How to Feed a Growing Population

Topics: Agriculture, Food security, World population Pages: 8 (2775 words) Published: April 12, 2013
How to Provide Food for A Growing Population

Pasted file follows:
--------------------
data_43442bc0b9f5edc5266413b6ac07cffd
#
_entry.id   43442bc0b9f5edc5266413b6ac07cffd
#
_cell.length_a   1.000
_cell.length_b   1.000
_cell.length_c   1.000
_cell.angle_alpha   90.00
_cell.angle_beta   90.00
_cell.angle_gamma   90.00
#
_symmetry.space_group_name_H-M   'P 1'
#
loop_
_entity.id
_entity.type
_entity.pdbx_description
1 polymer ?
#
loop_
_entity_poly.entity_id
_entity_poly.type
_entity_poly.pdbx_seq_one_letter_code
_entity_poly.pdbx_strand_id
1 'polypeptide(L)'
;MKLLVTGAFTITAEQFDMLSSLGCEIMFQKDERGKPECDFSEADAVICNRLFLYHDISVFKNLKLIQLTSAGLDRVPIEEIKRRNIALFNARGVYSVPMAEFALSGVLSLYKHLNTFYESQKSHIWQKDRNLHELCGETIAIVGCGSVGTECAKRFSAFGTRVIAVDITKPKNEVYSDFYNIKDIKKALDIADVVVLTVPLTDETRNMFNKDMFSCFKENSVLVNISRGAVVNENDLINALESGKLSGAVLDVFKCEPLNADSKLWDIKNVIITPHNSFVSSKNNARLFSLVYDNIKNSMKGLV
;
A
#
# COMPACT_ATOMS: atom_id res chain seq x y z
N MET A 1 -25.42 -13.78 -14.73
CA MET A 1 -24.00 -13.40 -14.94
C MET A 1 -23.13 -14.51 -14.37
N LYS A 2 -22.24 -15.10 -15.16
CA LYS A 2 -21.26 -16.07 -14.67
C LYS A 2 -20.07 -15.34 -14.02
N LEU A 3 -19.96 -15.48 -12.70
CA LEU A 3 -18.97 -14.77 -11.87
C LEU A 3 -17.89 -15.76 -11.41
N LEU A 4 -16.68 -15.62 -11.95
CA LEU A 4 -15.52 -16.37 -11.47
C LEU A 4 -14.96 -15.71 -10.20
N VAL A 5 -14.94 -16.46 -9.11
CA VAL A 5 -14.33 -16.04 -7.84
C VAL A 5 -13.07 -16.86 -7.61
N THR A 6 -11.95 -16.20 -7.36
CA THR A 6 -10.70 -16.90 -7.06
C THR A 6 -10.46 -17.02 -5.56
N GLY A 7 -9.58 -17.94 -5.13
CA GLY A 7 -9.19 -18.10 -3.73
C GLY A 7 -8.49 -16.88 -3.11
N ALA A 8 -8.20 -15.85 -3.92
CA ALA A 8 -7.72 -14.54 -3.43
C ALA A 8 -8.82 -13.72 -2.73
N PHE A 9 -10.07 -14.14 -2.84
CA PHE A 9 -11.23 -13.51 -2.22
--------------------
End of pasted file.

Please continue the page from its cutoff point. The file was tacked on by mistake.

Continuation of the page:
According to the United Nations Secretary-General, 17,000 kids are dying everyday due to hunger. However, the world today has more people who are overweight than people who are undernourished (Popkin, 2007). This shows the imbalance in our distribution of food and resources, as well as a system that promotes injustice in scarcity. Scarcity is an economic problem that arises because people have unlimited wants that never seems to end, but we have limited resources to begin with. Furthermore, the World Food Summit of 1996 defined food security as existing “when all people at all times have access to sufficient, safe, nutritious food to maintain a healthy and active life” (WHO, 2011). The challenge to achieve food security has become greater than ever as scientists predict a growing population that demands two times the current production by 2050 for 9 billion people to be fed (Godfray, 2010). Continued population and consumption growth means that global demand for food will increase for at least another 40 years. There are, however, some arguments on the underlying causes of food insecurity and different opinions on how to achieve global food security in a sustainable way. Some people propose using more effective production methods, while some prefer a fair distribution of food. As the world population is expected to grow, we can have enough food to feed everyone by improving productivity, interventions in institutional policies, and encouraging collaborations of experts from different fields. The challenge to satisfy the food needs in 2050 can be met by improving productivity through introducing more sustainable and efficient food production methods. The principle of sustainability implies the use of resources at a rate that does not exceed the capacity of the earth to replenish them (Beddington, 2011). A more sustainable food production system that uses better local crops for production and reduces loses will help to provide good quality food for a wider range of people with minimum resources (Hubert et al., 2010). In other words, people will have access to more food when productivity is increased by sustainable production methods. Godfray (2011) states that there is a huge difference in crop and livestock productivity according to regions that are based on capacity of resources accessible to individual farmers. This means that farmers who live at different places have different productivity levels. The yield gap could be due to lack of knowledge or access to technology and resources. Thus, in the attempt to provide food in a way that maximizes our limited resources, these issues need to be first dealt with. Better training for farmers and access to financial support could make a difference in boosting yields. Furthermore, the current agricultural technology will not be able to meet the production challenges ahead (Abah, 2010). Hence, we also need to look into developing new strategies and innovative methods of production that benefit all by making use of the limited land and water supply and at the same time, not posing harm to our environment. In addressing global food insecurity problems, Dr. Nick Austin states, “agricultural science can be a catalyst for lifting many of the world’s estimated 1.4 billion poor people from poverty” (as cited in Siddique, 2010). This means that research and development in agricultural science can drive global food production and provide food security to the poor. Moreover, science has always been playing a major role in feeding the world. For instance, throughout the Green Revolution after World War II, new varieties of crops that were created through breeding and research increased production level significantly (Evenson & Golli, 2003). As demonstrated by the successful Green Revolution, formulating new and innovative ideas of planting crops to increase productivity has a promising future of solving global food insecurity problems that we...
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